Law, Capitalism and Power in Asia: The Rule of Law and Legal Institutions
Routledge, Jun 19, 2006 - Social Science - 360 pages
A challenging and provocative book that contests the liberal assumption that the rule of law will go hand in hand with a transition to market-based economies and even democracy in East Asia. Using case studies from Hong Kong, China, Indonesia, Malaysia, Taiwan, Japan and Vietnam, the authors argue that the rule of law is in fact more likely to provide political elites with the means closely to control civil society. It is essential, therefore, to locate conceptions of judicial independence and the rule of law more generally within the ideological vocabulary of the state.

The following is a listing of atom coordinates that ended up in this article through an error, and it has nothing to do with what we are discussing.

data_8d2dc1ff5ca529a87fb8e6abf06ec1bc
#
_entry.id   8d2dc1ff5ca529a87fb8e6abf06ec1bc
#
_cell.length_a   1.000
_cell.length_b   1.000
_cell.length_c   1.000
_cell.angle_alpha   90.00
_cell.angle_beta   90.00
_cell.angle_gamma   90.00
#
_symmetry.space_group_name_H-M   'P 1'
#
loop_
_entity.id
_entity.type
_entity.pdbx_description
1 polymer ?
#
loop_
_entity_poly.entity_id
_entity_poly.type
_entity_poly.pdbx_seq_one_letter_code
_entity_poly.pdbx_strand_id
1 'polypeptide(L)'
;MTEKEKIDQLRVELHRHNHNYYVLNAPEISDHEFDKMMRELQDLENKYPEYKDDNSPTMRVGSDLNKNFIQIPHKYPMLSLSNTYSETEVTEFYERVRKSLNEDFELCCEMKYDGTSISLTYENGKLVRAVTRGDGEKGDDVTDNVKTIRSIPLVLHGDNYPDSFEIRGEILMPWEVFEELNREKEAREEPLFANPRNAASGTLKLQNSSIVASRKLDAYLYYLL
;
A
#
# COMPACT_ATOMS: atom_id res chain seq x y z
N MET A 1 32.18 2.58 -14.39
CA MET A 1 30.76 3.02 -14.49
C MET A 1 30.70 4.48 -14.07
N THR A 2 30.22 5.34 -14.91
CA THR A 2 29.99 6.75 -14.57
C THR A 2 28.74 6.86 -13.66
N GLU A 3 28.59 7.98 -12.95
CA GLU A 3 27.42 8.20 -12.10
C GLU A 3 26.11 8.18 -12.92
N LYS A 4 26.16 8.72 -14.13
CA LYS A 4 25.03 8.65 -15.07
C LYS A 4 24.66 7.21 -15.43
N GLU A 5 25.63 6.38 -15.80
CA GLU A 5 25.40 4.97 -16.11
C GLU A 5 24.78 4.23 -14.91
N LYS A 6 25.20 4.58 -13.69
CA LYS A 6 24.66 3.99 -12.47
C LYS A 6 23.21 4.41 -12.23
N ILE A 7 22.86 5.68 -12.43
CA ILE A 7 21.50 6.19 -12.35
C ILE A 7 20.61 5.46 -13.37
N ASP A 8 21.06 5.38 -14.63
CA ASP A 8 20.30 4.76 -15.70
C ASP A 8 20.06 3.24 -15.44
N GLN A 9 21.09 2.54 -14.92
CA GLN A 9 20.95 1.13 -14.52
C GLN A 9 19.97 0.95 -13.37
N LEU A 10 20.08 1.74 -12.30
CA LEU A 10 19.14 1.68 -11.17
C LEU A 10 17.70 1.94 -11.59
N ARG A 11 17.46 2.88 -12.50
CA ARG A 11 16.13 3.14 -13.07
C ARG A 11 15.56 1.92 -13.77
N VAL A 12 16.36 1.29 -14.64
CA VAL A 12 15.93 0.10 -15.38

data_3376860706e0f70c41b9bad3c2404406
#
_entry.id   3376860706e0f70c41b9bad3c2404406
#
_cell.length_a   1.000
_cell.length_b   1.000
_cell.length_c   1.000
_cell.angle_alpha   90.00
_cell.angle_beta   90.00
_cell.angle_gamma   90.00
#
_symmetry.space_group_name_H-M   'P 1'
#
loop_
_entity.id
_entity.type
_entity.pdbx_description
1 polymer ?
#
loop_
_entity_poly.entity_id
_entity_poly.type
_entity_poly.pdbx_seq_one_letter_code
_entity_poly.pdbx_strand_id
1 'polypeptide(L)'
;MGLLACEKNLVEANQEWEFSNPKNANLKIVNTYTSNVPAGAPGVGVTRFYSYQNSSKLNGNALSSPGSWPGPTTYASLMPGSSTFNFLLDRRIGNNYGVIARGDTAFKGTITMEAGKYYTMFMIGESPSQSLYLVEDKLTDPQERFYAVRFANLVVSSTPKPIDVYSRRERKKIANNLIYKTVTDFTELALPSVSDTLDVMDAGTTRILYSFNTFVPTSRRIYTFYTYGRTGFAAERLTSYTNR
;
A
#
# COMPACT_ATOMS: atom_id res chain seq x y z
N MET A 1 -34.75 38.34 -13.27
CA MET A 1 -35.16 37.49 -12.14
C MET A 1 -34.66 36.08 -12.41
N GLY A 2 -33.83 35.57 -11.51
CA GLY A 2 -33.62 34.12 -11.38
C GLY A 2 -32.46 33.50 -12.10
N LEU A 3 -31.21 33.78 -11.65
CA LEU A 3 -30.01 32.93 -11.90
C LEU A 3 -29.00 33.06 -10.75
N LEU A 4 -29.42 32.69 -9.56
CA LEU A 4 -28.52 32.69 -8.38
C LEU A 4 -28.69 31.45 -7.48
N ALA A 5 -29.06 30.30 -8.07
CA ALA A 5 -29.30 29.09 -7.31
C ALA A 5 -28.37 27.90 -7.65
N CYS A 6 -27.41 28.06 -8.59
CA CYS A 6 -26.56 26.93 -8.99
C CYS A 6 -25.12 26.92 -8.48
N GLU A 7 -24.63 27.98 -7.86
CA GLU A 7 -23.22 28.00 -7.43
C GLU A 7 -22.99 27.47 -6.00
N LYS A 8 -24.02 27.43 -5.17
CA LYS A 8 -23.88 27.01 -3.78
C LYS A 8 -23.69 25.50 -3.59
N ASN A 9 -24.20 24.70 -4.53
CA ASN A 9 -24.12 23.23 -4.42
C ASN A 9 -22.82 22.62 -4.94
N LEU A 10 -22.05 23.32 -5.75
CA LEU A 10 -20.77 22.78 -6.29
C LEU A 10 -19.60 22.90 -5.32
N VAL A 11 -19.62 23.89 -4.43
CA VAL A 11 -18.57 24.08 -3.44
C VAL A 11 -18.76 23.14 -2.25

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Administrative Court analysis approach argued Article Asian authoritarian autonomy bureaucratic capitalism chapter Chinese law civil society colonial commercial Committee Communist Comparative Law conceptions context corporatism corporatist Council countries court system cultural decision Democracy democratic East Asia economic development Úlites emergence established example executive Faxue foreign function government’s Grand Justices Hong Kong ideology implementing important Indonesia Indonesian government insolvency law intellectual property intellectual property law interests interpretation issues Jayasuriya Journal judges judicial independence judicial review judiciary Kong’s lawyers legal institutions legal reform legal system legal transplant legislation liberal liberal democratic Lim Kit Siang Malaysia modernisation National neo-liberal Nguyen officials organisations Pancasila Party political practice President produce protection provides regime regulation relationship role rule of law Salleh Abas Singapore social socialist market economy Soeharto structures Supreme Court Supreme People’s Court Taiwan theory University Press Vietnam Vietnamese Western